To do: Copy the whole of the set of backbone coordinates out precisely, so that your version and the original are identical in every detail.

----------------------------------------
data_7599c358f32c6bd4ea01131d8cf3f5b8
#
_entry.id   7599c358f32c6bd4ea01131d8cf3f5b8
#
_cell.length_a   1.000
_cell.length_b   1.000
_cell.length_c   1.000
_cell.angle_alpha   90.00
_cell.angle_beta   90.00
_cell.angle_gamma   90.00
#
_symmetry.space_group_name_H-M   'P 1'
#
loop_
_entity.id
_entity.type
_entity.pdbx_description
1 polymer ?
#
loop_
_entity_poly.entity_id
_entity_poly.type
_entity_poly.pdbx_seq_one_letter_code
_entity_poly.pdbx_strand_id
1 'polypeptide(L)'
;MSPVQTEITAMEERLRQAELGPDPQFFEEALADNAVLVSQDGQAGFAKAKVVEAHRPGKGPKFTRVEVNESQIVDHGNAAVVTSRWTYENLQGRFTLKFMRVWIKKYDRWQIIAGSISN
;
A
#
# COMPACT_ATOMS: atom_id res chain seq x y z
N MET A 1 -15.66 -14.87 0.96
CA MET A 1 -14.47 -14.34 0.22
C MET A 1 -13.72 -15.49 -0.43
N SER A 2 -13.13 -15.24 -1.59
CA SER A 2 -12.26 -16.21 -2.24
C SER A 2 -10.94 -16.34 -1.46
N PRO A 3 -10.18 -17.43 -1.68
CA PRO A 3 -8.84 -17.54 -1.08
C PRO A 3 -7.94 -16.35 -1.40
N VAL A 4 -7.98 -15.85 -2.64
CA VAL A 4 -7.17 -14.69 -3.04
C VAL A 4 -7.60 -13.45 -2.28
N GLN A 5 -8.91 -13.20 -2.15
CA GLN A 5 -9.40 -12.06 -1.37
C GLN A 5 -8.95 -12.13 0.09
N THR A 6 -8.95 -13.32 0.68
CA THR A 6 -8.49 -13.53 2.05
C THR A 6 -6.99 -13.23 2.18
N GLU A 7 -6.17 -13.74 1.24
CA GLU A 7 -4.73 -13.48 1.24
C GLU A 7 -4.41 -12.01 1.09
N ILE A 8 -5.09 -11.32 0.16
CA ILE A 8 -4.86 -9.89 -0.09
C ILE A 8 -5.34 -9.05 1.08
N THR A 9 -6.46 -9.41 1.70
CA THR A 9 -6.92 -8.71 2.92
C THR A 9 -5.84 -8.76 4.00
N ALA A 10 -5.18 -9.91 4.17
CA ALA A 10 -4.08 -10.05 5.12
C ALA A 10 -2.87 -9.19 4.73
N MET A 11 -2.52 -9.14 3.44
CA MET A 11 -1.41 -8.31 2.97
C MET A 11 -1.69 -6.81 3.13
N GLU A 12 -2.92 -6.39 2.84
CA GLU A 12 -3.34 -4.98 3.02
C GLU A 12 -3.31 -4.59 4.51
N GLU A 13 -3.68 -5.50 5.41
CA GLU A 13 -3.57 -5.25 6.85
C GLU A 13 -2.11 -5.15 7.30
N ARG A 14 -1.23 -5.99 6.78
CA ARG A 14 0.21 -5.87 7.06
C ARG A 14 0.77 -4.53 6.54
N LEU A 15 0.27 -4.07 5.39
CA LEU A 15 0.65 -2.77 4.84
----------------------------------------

data_7599c358f32c6bd4ea01131d8cf3f5b8
#
_entry.id   7599c358f32c6bd4ea01131d8cf3f5b8
#
_cell.length_a   1.000
_cell.length_b   1.000
_cell.length_c   1.000
_cell.angle_alpha   90.00
_cell.angle_beta   90.00
_cell.angle_gamma   90.00
#
_symmetry.space_group_name_H-M   'P 1'
#
loop_
_entity.id
_entity.type
_entity.pdbx_description
1 polymer ?
#
loop_
_entity_poly.entity_id
_entity_poly.type
_entity_poly.pdbx_seq_one_letter_code
_entity_poly.pdbx_strand_id
1 'polypeptide(L)'
;MSPVQTEITAMEERLRQAELGPDPQFFEEALADNAVLVSQDGQAGFAKAKVVEAHRPGKGPKFTRVEVNESQIVDHGNAAVVTSRWTYENLQGRFTLKFMRVWIKKYDRWQIIAGSISN
;
A
#
# COMPACT_ATOMS: atom_id res chain seq x y z
N MET A 1 -15.66 -14.87 0.96
CA MET A 1 -14.47 -14.34 0.22
C MET A 1 -13.72 -15.49 -0.43
N SER A 2 -13.13 -15.24 -1.59
CA SER A 2 -12.26 -16.21 -2.24
C SER A 2 -10.94 -16.34 -1.46
N PRO A 3 -10.18 -17.43 -1.68
CA PRO A 3 -8.84 -17.54 -1.08
C PRO A 3 -7.94 -16.35 -1.40
N VAL A 4 -7.98 -15.85 -2.64
CA VAL A 4 -7.17 -14.69 -3.04
C VAL A 4 -7.60 -13.45 -2.28
N GLN A 5 -8.91 -13.20 -2.15
CA GLN A 5 -9.40 -12.06 -1.37
C GLN A 5 -8.95 -12.13 0.09
N THR A 6 -8.95 -13.32 0.68
CA THR A 6 -8.49 -13.53 2.05
C THR A 6 -6.99 -13.23 2.18
N GLU A 7 -6.17 -13.74 1.24
CA GLU A 7 -4.73 -13.48 1.24
C GLU A 7 -4.41 -12.01 1.09
N ILE A 8 -5.09 -11.32 0.16
CA ILE A 8 -4.86 -9.89 -0.09
C ILE A 8 -5.34 -9.05 1.08
N THR A 9 -6.46 -9.41 1.70
CA THR A 9 -6.92 -8.71 2.92
C THR A 9 -5.84 -8.76 4.00
N ALA A 10 -5.18 -9.91 4.17
CA ALA A 10 -4.08 -10.05 5.12
C ALA A 10 -2.87 -9.19 4.73
N MET A 11 -2.52 -9.14 3.44
CA MET A 11 -1.41 -8.31 2.97
C MET A 11 -1.69 -6.81 3.13
N GLU A 12 -2.92 -6.39 2.84
CA GLU A 12 -3.34 -4.98 3.02
C GLU A 12 -3.31 -4.59 4.51
N GLU A 13 -3.68 -5.50 5.41
CA GLU A 13 -3.57 -5.25 6.85
C GLU A 13 -2.11 -5.15 7.30
N ARG A 14 -1.23 -5.99 6.78
CA ARG A 14 0.21 -5.87 7.06
C ARG A 14 0.77 -4.53 6.54
N LEU A 15 0.27 -4.07 5.39
CA LEU A 15 0.65 -2.77 4.84